( see link at end) If ever an artist’s work so consummately defined a particular era, it was that of the Roaring Twenties illustrator John Held, Jr., whose creations both set the standard for-and gently ribbed-a generation. More than any other artist of his time, Held expressed in his pictures the bold spirit of the Jazz Age. It was a time of bustling commerce, booming enterprises, and engaging recreation. Society’s elite were dining at Sardi’s, the adventurous were doing the Charleston and the Shimmy in dance marathons, and the flapper was in full vogue, out and about in pursuit of a good time. Chronicling it all, for magazine readers coast-to-coast, was John Held, Jr.Read More:http://www.tfaoi.com/aa/3aa/3aa364.htm
Curiously enough, Held was about fifteen tears older than the types he created. Nor did he himself ever attend college. He was born in Salt Lake City in 1889. At fourteen he started working as a copy boy for a newspaper, and at fifteen sent his first acceptable cartoon to Life. Six years later, determined to be a cartoonist, he left for New York arriving there with four dollars in his pocket. He managed to get a job in the art department of a news paper and continued to draw cartoons in his spare time. “I was looking for success. And I found it,” he wrote later when he was making several thousand dollars a week as the tone-giving cartoonist for Life, Judge, and College Humor. But he had to wait fifteen years, until he was in his middle thirties, before he found what he had been looking for.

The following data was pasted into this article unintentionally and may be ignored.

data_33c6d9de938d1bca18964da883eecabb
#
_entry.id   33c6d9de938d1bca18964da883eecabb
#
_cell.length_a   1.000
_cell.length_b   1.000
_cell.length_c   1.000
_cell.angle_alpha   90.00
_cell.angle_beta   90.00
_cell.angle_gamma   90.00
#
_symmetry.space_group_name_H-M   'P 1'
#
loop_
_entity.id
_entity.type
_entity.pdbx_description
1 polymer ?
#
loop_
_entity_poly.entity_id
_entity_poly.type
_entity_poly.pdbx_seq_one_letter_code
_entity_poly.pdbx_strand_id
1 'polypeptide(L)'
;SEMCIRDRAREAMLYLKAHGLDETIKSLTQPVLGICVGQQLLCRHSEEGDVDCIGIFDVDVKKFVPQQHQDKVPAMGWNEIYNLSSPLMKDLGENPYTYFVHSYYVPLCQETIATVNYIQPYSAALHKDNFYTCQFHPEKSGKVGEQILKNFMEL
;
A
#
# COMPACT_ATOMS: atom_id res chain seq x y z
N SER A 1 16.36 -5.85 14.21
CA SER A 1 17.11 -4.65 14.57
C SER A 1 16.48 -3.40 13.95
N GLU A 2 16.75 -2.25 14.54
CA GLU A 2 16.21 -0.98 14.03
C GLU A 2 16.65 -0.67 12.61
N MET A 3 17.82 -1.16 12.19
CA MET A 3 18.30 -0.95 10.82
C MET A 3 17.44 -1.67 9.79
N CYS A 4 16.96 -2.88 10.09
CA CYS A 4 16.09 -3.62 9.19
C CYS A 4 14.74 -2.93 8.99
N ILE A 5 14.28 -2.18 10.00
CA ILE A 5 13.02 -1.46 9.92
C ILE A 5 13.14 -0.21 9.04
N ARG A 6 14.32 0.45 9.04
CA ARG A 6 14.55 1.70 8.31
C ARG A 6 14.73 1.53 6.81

During the First World War Held served uneventfully in the Navy, and after he was discharged in 1919 went to work for the old Life. The prewar humorous weekly had grown stuffy, but now Robert Sherwood as editor and Robert Benchley as dramatic critic were to revivify it. At first, more than anything else, the pages reflected the uneasiness of the postwar period. They looked back nostalgically to 1914, welcomed the newly elected Harding as a symbol of “normalcy” , resented the strikes and the High Cost of Living, feared the agitator, the Bolshevist, and the anarchist. Even the humor was uncertain of itself, much of it being a play on anachronisms, applying the situations of the mechanized modern world to the Stone Age or the Middle Ages.
During the transition period between the Armistice and the Coolidge prosperity, John Held Jr. remained one of the obscurer signatures in Life. Pseudo-primitive woodcuts were at first his favored medium, as if he sensed that the moment was not yet his. The small fillers fell to him, such as the sketches at the top of Benchley’s drama page. It was in these tentative drawings that he began to feel his way into his distinctive style.